Farming crops with crushed rocks could help to improve global food security and capture CO2 from the atmosphere, a new study has found. The pioneering research by scientists at the University of Sheffield, together with international colleagues, suggests that adding fast-reacting silicate rocks to croplands could capture CO2 and give increased protection from pests and diseases while restoring soil structure and fertility.
Professor David Beerling, Director of the Leverhulme Centre for Climate Change Mitigation at the University of Sheffield and lead author of the research, said:
“Human societies have long known that volcanic plains are fertile, ideal places for growing crops without adverse human health effects, but until now there has been little consideration for how adding further rocks to soils might capture carbon.
“This study could transform how we think about managing our croplands for climate, food, and soil security. It helps move the debate forward for an under-researched strategy of CO2 removal from the atmosphere — enhanced rock weathering — and highlights supplementary benefits for food and soils.
“The magnitude of future climate change could be moderated by immediately reducing the amount of CO2 entering the atmosphere as a result of burning fossil fuels for energy generation. Adopting strategies like this new research that actively remove CO2 from the atmosphere would contribute to this effort and could be adopted rapidly.”
The research, published in Nature Plants, examined an approach that involves amending soils with abundant crushed silicate rocks, like basalt, left over from ancient volcanic eruptions. As these minute rock grains dissolve chemically in soils, they take up carbon dioxide and release plant-essential nutrients.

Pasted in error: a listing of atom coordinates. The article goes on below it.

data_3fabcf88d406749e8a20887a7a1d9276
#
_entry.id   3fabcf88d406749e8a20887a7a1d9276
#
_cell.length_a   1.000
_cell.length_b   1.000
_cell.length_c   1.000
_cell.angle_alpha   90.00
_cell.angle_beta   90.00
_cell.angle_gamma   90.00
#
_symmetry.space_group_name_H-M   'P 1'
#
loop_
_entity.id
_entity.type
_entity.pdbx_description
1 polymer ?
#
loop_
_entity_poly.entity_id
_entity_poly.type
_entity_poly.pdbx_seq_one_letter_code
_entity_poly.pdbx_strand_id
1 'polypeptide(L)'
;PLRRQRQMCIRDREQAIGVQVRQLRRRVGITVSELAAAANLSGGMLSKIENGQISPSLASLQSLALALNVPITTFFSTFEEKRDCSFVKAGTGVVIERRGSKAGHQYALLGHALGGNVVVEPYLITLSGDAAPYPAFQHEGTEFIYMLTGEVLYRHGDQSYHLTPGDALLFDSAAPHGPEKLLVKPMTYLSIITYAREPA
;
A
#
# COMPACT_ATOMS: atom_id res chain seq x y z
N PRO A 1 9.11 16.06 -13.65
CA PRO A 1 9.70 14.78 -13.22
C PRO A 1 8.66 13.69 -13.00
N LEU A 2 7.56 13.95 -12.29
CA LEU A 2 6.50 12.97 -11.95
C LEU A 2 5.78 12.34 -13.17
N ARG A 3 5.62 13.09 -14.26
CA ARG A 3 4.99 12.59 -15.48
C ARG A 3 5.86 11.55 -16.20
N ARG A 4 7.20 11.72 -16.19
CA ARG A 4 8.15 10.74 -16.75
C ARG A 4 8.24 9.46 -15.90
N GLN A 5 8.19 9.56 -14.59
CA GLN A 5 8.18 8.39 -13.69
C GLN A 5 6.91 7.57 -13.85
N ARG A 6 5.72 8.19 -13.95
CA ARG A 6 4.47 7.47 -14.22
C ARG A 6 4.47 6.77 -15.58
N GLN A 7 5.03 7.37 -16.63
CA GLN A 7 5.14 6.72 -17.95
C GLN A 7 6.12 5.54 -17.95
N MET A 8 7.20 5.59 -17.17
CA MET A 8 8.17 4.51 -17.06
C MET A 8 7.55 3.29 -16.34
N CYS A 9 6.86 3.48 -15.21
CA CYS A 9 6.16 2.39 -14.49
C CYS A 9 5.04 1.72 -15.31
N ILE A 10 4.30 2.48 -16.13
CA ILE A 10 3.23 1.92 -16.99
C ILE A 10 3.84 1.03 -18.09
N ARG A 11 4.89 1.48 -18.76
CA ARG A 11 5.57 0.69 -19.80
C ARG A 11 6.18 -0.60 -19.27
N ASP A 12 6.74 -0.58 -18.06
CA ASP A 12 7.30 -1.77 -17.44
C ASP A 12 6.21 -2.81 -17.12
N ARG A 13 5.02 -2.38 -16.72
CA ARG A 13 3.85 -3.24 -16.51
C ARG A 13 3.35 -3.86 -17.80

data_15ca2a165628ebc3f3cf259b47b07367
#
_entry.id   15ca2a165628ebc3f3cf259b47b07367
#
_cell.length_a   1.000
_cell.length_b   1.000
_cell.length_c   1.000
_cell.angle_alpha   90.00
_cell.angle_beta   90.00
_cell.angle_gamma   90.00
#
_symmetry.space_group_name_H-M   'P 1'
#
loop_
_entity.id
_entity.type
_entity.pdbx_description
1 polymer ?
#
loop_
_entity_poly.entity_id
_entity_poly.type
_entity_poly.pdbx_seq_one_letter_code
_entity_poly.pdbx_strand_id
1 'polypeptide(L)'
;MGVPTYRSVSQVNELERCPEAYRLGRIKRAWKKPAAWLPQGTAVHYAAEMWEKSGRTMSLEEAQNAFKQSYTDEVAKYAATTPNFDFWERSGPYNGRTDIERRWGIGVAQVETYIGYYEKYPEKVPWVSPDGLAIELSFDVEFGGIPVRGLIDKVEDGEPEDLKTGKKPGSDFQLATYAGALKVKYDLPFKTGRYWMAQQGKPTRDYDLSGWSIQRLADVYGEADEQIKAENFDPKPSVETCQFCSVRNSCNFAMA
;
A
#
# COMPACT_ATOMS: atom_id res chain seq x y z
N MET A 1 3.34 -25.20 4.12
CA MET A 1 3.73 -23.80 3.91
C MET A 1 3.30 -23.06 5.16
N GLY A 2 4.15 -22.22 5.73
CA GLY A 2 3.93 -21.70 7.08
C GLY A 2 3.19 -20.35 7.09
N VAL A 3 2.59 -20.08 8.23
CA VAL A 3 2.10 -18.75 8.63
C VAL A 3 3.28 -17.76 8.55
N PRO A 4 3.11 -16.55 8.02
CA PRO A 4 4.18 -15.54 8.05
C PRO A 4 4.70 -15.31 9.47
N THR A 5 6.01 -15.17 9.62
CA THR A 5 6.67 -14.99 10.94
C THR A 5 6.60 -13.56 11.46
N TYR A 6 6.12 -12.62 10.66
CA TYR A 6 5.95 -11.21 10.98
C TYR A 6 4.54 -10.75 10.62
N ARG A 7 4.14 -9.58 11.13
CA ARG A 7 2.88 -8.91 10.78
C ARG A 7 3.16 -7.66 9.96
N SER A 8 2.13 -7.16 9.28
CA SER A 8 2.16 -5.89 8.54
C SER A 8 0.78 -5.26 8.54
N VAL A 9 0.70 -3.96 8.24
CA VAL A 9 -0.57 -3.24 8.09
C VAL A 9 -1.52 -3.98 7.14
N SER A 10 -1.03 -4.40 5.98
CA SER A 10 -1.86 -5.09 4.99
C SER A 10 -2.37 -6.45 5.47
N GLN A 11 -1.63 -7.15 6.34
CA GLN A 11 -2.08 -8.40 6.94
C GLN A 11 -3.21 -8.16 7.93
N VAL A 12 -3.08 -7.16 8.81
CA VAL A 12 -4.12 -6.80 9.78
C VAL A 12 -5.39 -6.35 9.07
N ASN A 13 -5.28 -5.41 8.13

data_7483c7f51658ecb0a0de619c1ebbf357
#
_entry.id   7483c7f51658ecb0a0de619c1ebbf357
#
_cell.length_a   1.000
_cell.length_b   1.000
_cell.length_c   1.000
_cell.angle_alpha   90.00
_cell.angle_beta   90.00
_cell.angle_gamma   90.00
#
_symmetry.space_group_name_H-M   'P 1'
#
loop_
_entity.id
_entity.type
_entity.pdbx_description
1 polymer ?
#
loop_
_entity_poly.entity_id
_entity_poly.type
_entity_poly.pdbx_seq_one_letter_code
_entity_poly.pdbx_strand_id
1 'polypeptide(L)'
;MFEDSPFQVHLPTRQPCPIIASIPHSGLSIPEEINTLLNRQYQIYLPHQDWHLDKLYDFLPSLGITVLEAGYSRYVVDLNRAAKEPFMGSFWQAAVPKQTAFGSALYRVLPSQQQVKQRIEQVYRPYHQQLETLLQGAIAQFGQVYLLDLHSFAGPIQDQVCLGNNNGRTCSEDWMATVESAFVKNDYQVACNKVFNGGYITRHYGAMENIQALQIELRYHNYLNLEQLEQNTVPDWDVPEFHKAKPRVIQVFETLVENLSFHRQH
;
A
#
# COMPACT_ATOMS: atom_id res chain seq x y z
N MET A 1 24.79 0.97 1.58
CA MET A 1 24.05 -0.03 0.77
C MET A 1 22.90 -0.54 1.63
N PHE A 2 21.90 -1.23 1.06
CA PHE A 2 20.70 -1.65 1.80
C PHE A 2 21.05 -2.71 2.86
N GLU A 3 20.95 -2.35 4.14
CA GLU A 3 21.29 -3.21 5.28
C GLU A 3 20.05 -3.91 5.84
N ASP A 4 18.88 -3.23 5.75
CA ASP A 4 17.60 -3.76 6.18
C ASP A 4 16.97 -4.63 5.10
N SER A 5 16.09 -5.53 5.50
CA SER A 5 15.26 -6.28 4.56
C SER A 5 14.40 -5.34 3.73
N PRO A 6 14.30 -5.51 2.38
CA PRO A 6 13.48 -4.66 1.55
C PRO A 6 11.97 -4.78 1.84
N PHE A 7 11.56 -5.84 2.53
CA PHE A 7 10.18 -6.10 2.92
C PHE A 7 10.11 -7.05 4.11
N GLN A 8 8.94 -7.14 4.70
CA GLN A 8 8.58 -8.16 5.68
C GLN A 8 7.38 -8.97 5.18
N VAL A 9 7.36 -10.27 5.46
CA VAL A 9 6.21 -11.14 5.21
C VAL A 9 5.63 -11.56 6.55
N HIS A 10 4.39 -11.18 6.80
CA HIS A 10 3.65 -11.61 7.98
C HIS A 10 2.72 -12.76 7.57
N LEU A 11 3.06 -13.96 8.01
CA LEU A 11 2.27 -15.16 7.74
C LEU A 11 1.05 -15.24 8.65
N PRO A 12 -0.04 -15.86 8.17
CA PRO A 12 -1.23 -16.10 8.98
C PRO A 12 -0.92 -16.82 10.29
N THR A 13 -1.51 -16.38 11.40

Critically, enhanced rock weathering works together with existing managed croplands. Unlike other carbon removal strategies being considered, it doesn’t compete for land used to grow food or increase the demand for freshwater. Other benefits include reducing the usage of agricultural fertilizers and pesticides, lowering the cost of food production, increasing the profitability of farms and reducing the barriers to uptake by the agricultural sector.
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Crushed silicate rocks could be applied to any soils, but arable land is the most obvious because it is worked and planted annually. It covers some 12 million square kilometers, or 11 per cent of the global land area.
Arable farms already apply crushed rock in the form of limestone to reverse acidification of soils caused by farming practices, including the use of fertilizers. Managed croplands, therefore, have the logistical infrastructure, such as the road networks and machinery, needed to undertake this approach at scale. These considerations could make it straightforward to adopt.
Professor Stephen Long at the University of Illinois Champaign-Urbana, and co-author of the study, added:
“Our proposal is that changing the type of rock, and increasing the application rate, would do the same job as applying crushed limestone, but help capture CO2 from the atmosphere, storing it in soils and eventually the oceans.
“Global warming is a problem that affects everyone on the planet. Scientists generally have done a poor job of getting across the point that the world must reduce emissions of greenhouse gases from fossil fuels and combine this with strategies for extracting carbon dioxide from the atmosphere to avoid a climate catastrophe.”
Professor James Hansen from the Earth Institute at Columbia University, and co-author of the work, added:
“Strategies for taking CO2 out of the atmosphere are now on the research agenda and we need realistic assessment of these strategies, what they might be able to deliver, and what the challenges are.”
Provided by the University of Sheffield [Note: Materials may be edited for content and length.]